Written by Kimberly Gold
The Massachusetts Office of Consumer Affairs and Business Regulation received nearly 2000 data breach notifications affecting nearly 3.2 million individuals between October 31, 2007 and September 30, 2011, according to a report released on Monday.
The health care industry experienced only 214 of the nearly 2000 breaches, but it had more affected individuals than any other industry. Of the more than 980,000 individuals subject to health care-related breaches, 800,000 came from a breach at one particular hospital in 2010. The report found that the health care industry was subject to the second largest number of data breaches during the period analyzed in the report, behind only breaches of financial data such as debit and credit card information.
The report is a product of the Commonwealth’s 2007 Data Security Breach Law, which requires all individuals and entities who own or license personal information of Massachusetts residents to provide notice of any data security breach. “Personal information” is defined as a combination of a resident’s first name and last name, or first initial and last name, and one or more items such as the individuals Social Security number, state-issued identification number, or credit or debit card number.
In addition, the Office of Consumer Affairs and Business Regulation’s Data Security Regulations, which went into effect in March 2010, require any individual or entity storing or transmitting a Massachusetts resident’s personal information to create a written security plan that details how that information will be protected from theft or loss. The regulations require that personal information is encrypted if transmitted over public networks, the Internet, or carried on portable devices such as laptops or compact discs.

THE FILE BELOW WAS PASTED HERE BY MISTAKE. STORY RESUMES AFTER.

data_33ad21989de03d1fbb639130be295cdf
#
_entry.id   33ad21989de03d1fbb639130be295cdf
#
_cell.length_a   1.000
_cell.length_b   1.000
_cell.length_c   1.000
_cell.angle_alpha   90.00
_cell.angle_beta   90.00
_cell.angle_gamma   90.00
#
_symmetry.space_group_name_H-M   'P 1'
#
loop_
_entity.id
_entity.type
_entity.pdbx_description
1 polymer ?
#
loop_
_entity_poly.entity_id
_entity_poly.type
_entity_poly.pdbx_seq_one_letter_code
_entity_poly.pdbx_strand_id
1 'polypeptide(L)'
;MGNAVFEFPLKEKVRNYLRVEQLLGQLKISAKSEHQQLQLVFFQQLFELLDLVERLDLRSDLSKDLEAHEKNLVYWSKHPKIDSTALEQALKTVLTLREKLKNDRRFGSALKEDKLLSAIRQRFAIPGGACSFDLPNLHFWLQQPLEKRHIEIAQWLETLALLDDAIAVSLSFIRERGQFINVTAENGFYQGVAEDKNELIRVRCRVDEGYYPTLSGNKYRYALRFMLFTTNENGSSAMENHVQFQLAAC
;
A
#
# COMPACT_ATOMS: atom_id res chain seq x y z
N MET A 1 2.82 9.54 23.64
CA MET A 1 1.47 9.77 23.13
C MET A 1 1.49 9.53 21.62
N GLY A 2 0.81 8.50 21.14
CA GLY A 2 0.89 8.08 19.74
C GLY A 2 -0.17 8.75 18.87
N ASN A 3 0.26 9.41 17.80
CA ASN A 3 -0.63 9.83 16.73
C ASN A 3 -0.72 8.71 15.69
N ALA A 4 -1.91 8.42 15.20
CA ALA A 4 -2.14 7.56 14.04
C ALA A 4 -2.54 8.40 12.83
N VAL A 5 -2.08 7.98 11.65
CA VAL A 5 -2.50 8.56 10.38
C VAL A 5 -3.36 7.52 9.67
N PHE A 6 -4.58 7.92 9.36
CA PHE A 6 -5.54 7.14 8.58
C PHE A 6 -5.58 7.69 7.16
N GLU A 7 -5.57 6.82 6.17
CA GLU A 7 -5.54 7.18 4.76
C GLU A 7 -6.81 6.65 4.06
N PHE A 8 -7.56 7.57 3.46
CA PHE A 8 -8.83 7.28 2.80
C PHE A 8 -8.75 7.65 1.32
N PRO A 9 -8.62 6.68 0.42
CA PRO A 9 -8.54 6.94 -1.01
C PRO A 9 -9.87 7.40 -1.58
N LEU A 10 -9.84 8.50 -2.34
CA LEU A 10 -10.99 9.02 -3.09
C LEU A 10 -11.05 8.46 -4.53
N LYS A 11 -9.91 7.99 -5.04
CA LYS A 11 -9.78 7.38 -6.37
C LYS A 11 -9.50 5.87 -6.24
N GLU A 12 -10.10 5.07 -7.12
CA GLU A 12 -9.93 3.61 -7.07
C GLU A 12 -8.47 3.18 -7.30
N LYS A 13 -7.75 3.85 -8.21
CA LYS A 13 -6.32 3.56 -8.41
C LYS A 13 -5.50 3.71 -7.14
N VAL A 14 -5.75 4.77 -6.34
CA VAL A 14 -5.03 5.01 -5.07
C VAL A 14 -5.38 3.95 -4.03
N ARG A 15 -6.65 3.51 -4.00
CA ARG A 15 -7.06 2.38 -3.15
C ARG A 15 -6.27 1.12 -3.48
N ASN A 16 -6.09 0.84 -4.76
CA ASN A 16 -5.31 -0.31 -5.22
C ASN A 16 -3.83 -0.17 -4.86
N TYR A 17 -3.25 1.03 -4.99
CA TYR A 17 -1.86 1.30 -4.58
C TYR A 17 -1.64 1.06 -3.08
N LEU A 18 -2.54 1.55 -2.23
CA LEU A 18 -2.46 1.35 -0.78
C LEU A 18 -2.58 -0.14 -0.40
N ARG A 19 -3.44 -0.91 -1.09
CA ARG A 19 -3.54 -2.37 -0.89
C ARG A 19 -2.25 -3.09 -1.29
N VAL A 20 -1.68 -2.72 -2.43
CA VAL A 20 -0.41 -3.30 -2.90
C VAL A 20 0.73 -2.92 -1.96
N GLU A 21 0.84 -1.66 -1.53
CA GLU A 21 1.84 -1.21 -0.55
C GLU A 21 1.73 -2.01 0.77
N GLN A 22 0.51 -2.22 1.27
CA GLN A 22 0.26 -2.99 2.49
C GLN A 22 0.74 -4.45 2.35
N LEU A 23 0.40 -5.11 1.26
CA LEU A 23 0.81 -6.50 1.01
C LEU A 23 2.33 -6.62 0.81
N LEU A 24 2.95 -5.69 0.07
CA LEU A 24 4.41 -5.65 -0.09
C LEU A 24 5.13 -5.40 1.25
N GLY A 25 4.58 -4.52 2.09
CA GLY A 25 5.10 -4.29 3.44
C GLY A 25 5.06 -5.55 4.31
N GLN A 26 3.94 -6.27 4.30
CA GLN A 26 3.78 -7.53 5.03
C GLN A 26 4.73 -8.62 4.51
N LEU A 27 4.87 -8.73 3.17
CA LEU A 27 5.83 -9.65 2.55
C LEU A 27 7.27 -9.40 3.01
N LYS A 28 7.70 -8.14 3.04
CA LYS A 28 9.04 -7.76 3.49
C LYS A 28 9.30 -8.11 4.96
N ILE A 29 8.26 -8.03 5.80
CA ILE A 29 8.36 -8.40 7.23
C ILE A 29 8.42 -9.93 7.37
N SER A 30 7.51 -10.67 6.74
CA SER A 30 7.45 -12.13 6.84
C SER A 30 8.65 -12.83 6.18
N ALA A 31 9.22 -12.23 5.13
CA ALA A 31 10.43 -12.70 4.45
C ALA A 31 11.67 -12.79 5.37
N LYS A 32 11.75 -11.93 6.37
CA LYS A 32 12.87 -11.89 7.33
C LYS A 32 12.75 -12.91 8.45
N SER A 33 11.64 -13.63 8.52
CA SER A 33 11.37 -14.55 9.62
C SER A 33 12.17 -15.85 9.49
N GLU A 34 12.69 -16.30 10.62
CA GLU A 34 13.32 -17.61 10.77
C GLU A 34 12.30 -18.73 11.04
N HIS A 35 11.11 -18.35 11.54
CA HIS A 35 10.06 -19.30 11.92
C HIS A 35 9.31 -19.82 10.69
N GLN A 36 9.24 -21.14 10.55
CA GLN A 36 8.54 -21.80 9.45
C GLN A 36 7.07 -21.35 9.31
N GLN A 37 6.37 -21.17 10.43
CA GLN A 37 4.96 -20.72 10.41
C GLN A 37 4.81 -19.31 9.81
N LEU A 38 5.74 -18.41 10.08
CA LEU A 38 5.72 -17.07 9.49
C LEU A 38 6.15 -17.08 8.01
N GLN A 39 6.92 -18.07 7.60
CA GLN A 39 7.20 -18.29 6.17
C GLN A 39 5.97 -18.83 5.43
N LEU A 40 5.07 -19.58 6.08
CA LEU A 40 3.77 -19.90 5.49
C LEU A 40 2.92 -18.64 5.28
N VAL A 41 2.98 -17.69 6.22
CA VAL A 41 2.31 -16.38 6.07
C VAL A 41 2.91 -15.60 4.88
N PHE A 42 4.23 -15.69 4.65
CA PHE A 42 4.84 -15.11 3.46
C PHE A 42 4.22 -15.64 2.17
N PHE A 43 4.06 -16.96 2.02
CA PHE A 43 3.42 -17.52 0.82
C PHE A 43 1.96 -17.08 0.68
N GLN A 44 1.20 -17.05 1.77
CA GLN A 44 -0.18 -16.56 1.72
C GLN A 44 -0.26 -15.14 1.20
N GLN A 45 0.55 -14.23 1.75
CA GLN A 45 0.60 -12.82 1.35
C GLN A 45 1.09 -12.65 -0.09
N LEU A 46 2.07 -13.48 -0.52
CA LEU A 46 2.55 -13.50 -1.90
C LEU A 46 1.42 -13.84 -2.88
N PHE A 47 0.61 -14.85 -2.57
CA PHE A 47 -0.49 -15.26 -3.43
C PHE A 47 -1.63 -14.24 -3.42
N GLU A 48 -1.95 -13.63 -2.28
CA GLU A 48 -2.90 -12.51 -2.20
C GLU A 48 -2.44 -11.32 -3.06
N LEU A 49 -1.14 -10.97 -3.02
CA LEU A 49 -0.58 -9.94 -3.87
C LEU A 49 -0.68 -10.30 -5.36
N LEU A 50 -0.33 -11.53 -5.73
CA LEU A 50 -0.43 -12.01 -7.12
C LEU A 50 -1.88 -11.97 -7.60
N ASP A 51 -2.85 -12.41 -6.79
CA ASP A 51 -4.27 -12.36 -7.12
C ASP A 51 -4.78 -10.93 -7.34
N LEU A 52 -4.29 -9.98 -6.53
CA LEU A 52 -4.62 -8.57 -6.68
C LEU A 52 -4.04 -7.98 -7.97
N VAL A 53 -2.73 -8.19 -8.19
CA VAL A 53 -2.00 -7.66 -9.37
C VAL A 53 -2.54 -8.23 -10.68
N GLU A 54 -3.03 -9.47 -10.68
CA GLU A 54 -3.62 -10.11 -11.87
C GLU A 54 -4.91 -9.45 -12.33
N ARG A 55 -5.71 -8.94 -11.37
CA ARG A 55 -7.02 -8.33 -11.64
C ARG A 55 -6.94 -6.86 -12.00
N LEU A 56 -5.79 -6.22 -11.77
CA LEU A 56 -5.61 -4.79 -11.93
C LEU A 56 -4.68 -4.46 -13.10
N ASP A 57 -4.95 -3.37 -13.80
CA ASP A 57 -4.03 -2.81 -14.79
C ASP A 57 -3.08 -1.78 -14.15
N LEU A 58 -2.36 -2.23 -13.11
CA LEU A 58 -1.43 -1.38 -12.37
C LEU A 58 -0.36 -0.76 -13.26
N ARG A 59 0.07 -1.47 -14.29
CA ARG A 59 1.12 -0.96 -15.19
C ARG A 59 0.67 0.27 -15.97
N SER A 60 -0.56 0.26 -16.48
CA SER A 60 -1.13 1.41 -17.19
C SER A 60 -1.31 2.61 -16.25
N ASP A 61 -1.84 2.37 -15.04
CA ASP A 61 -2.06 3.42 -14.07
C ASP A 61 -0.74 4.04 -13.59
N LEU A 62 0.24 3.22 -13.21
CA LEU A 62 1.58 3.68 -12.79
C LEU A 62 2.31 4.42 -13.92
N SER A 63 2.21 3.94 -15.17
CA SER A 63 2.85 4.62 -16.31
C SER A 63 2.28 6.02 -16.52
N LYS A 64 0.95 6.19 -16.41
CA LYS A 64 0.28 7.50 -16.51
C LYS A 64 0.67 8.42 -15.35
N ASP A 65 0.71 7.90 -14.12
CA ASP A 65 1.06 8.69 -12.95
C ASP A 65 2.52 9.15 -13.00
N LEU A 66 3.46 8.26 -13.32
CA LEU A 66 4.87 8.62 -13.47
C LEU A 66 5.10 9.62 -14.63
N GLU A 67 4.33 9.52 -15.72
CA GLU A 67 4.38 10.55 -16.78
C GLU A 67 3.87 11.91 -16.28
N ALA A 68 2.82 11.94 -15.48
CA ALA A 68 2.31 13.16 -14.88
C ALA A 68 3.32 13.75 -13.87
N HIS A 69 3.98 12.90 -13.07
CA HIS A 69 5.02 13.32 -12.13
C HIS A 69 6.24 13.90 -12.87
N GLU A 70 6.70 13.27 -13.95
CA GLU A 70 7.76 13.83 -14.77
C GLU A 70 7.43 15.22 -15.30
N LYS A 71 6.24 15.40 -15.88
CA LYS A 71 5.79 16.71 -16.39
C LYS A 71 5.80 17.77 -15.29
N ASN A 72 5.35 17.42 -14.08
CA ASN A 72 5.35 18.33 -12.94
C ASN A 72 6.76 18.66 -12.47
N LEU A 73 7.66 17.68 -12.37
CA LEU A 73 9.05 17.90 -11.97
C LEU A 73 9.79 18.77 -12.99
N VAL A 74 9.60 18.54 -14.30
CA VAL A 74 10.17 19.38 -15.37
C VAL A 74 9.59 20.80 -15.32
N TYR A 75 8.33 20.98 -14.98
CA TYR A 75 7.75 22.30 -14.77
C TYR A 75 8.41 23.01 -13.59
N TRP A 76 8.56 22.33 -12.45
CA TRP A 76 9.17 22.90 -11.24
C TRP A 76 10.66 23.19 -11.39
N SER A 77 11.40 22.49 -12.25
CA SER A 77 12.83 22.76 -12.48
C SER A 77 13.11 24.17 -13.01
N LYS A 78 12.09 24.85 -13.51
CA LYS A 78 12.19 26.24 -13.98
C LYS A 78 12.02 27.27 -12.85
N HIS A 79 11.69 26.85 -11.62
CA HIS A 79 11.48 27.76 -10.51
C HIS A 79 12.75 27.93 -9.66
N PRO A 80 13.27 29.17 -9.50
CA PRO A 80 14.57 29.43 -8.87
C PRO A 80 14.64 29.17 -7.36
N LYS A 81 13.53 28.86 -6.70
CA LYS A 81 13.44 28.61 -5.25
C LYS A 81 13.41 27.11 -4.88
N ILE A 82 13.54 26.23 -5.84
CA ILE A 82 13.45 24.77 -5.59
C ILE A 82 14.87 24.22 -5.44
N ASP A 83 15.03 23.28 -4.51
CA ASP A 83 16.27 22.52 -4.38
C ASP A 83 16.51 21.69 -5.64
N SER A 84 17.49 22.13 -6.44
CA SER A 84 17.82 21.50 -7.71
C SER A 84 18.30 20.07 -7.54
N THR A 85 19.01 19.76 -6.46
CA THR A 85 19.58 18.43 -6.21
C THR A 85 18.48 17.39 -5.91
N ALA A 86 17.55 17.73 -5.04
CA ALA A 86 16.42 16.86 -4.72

Barbara Anthony, Undersecretary of Consumer Affairs and Business Regulation, indicated in a statement that a significant number of the data breaches occurred due to inadequate encryption of electronic information. Ms. Anthony noted that “encrypting data remains the key to protecting our personal and financial information.”
It is important to note that, in addition to the Massachusetts law and regulations, health care entities also have security and data breach notification obligations under the Health Insurance Portability and Accountability Act of 1996 (HIPAA). Health care entities that store or transmit personal information of Massachusetts residents should be aware of their responsibilities to maintain the security of such information in a manner that is consistent with both state and federal standards and to report any data breaches to both the Commonwealth and to the federal government, under both Massachusetts law and HIPAA.